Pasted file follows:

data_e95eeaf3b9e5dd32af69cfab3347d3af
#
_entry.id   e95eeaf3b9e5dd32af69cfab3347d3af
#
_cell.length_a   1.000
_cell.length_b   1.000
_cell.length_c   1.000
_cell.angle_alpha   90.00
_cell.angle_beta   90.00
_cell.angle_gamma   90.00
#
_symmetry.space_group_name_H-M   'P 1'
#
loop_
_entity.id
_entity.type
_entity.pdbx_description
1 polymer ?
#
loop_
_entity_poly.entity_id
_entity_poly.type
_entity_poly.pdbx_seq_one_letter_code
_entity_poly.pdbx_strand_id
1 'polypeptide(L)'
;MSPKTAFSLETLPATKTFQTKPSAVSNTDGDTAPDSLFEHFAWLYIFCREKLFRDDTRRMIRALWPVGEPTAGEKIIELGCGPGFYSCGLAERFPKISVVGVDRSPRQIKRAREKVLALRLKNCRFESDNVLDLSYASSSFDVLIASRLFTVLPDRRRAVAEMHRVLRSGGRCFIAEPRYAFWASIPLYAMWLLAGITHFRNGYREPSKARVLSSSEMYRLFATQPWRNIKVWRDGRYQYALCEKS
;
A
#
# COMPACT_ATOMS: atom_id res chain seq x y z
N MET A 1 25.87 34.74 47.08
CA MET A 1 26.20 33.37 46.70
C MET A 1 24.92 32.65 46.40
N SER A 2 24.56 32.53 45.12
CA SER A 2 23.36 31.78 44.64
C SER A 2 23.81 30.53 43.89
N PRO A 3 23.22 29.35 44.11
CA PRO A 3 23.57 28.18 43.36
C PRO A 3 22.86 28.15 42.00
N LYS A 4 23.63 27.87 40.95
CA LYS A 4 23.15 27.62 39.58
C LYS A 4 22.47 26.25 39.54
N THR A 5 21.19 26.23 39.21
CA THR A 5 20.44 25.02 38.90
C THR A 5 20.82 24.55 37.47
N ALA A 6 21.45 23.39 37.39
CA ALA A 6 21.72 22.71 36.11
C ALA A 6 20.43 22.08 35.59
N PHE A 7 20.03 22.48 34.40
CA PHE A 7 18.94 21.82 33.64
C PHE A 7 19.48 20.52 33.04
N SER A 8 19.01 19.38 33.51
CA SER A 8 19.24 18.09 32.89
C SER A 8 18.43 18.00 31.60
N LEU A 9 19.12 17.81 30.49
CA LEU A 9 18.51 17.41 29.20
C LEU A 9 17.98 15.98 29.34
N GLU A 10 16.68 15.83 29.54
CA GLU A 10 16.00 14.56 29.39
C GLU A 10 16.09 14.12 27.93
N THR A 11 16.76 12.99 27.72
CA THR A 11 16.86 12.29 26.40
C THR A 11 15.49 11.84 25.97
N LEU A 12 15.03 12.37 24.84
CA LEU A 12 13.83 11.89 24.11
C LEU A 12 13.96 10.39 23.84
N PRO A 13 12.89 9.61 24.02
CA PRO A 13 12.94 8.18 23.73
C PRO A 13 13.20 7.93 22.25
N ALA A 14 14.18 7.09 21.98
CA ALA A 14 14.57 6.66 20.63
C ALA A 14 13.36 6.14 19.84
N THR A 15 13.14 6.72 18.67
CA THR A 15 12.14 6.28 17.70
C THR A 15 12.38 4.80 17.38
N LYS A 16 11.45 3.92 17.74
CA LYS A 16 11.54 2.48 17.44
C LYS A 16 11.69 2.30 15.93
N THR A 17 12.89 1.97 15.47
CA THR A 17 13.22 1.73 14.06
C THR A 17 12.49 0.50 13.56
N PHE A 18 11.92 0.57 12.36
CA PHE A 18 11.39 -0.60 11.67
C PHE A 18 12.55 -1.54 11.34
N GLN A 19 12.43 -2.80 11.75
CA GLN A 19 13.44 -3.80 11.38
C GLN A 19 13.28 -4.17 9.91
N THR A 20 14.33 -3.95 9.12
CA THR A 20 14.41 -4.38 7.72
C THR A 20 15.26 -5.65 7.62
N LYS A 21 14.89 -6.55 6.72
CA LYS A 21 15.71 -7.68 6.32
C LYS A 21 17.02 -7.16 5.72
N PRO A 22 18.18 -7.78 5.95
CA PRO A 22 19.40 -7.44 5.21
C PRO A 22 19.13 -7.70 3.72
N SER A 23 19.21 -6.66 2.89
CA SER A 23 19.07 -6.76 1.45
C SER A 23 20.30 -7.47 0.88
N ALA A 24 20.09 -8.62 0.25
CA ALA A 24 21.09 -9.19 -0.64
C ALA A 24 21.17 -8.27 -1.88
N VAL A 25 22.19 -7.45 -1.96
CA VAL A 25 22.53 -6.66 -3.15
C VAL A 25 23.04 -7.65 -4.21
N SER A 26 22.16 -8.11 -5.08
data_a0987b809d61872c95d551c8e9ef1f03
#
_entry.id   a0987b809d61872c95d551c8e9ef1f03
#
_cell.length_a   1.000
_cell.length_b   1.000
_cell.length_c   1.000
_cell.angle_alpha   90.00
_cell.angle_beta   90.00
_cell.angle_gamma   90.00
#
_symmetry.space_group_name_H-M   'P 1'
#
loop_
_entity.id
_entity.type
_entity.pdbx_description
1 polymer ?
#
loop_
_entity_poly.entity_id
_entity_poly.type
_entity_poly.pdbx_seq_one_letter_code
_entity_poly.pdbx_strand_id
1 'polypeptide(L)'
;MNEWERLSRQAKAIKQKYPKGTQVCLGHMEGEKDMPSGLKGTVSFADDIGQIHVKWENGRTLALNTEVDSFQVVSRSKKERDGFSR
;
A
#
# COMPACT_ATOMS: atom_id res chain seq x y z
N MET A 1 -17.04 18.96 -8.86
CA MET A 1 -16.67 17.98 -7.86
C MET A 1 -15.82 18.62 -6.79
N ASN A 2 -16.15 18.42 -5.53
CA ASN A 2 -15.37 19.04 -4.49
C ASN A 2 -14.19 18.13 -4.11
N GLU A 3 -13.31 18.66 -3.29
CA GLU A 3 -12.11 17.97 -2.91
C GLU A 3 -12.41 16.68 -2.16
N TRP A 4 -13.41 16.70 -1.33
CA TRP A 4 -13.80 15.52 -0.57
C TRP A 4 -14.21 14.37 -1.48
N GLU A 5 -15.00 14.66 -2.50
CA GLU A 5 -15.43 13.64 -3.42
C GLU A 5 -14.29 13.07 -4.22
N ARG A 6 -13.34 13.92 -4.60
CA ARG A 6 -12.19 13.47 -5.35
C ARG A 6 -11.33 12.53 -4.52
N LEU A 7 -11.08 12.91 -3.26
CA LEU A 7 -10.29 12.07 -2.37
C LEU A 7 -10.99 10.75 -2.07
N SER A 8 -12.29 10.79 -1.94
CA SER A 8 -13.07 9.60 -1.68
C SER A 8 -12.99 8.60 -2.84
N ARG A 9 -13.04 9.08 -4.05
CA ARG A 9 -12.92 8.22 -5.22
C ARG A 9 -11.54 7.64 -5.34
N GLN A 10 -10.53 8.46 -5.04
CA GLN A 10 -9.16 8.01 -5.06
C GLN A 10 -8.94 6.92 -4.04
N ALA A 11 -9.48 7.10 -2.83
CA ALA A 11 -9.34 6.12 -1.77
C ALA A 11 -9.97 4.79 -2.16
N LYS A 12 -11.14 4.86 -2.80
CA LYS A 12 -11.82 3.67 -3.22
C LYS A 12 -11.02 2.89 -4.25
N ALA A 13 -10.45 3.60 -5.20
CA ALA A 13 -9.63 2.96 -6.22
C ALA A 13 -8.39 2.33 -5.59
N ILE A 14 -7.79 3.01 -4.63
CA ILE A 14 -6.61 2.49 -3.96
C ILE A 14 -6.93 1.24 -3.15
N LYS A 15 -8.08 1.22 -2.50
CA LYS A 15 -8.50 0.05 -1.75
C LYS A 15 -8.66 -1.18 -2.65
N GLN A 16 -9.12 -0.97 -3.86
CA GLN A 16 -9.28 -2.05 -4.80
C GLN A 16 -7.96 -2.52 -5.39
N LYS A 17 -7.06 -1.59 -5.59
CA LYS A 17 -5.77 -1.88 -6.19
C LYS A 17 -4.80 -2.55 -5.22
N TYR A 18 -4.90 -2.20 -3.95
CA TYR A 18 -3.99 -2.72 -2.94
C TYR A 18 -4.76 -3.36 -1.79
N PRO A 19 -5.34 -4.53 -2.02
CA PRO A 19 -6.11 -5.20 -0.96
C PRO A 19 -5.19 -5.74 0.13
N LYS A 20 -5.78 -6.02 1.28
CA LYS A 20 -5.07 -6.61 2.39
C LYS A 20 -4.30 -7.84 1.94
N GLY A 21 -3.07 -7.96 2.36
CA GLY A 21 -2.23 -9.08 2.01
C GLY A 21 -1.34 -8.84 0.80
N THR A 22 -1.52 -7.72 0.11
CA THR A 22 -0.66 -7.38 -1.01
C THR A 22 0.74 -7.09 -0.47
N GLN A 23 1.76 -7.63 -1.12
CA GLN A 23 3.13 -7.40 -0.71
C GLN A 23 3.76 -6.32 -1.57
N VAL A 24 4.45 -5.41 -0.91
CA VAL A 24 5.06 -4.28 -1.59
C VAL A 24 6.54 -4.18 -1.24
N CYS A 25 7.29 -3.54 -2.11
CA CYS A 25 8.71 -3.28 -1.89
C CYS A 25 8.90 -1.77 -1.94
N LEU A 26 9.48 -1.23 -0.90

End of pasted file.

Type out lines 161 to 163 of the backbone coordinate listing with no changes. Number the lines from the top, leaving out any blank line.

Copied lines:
N ARG A 9 -13.04 9.08 -4.05
CA ARG A 9 -12.92 8.22 -5.22
C ARG A 9 -11.54 7.64 -5.34